A few weeks ago, I posted some thoughts and photos from the New Afrika Shrine nightclub in Lagos. One of those pictures featured a painting of Burkina Faso’s late president Capt. Thomas Sankara, which was hanging next to a rigger putting up a neon Red Bull sign on the wall. The irony here: Sankara loathed the notion of Africans importing stuff they admired in movies and Western pop culture (like Red Bull), and yet, here was Red Bull hanging next to Sankara.
Sankara was a 37 year-old army captain when he died. He was killed in a coup organized by his second in command Capt. Blaise Compaore, who is president of Burkina Faso to this day. In the four years Sankara was president, he made a long list of enemies in Ouagadougou. Though it should be said, many of those enemies were urban elites in Burkina Faso who didn’t like Sankara’s attacks on urban middle-class affluence in one of the world’s poorest country; it wasn’t because Sankara was a brutal tyrant in the mold of Charles Taylor or Robert Mugabe. Here’s an enthusiastic (if not subjective) account of four years of Sankara.
His assassination was the first big story I covered in Africa. I happened to have arrived in Ouagadougou about a month before Oct. 15, 1987. I took the above photo of Sankara about five days before he was killed. It was at the reception that concluded an anti-apartheid conference held in Ouagadougou.
A bit of sidebar trivia: the man with the white beard whose hand Sankara is shaking is George Faisans. He was at the center of a 1985 controversy in Guadeloupe. A white schoolteacher had kicked a black student (kicking is an outrageous insult in the French West Indies, and is a bitter reminder of the colonial masters’ treatment of slaves). Faisans intervened, attacking and injuring the schoolteacher with a machete. He was sentenced to four years in jail (the schoolteacher was “disciplined”), where he immediately undertook a hunger strike. Large street protests ensued in Point à Pitre calling for his liberation. He was transferred to a prison in Paris, but the cries from the streets of Guadeloupe were too loud to ignore. Faisans was released on July 24, 1985. Sensing a simpatico revolutionary ambiance in Burkina Faso, Faisans moved there soon after. I’m not sure if Faisans and Sankara had met prior to this picture in 1987. But Sankara seemed to know who Faisans was and his significance.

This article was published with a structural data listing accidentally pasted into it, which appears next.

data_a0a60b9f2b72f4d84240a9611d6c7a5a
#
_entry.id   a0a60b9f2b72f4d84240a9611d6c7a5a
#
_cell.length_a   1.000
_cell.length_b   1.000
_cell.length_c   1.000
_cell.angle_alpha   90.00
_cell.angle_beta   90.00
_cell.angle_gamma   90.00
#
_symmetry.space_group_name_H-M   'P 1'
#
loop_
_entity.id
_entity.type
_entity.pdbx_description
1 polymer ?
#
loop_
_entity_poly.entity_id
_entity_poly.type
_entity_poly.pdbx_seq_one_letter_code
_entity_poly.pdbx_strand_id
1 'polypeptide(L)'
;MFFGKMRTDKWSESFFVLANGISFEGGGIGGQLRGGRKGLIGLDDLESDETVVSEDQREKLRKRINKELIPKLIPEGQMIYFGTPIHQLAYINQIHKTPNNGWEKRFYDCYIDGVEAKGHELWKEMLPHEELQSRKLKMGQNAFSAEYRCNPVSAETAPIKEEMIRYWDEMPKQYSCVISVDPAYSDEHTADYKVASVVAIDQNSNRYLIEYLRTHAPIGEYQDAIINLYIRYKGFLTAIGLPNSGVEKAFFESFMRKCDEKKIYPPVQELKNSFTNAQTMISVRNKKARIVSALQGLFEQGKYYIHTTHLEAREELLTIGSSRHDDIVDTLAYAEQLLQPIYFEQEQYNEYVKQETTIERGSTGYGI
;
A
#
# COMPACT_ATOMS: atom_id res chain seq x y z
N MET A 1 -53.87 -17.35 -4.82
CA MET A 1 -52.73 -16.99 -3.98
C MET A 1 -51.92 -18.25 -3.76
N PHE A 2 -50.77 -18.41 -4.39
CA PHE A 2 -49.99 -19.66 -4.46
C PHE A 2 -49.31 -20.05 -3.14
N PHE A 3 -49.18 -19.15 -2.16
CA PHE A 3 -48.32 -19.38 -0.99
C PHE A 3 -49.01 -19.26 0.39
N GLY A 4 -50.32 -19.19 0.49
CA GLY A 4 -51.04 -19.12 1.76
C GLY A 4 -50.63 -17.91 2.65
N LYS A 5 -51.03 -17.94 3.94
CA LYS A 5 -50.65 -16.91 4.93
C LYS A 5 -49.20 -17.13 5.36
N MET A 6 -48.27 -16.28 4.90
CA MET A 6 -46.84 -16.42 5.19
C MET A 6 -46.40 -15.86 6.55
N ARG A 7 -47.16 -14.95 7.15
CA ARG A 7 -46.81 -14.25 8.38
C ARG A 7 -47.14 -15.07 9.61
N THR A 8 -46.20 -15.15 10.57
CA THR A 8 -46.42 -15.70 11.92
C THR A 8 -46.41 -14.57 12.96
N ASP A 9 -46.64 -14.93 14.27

I used to drink with Faisans at a bar in the center of town managed by a lovely Burkinabe rasta named Bawa Dakambary. But that’s another story.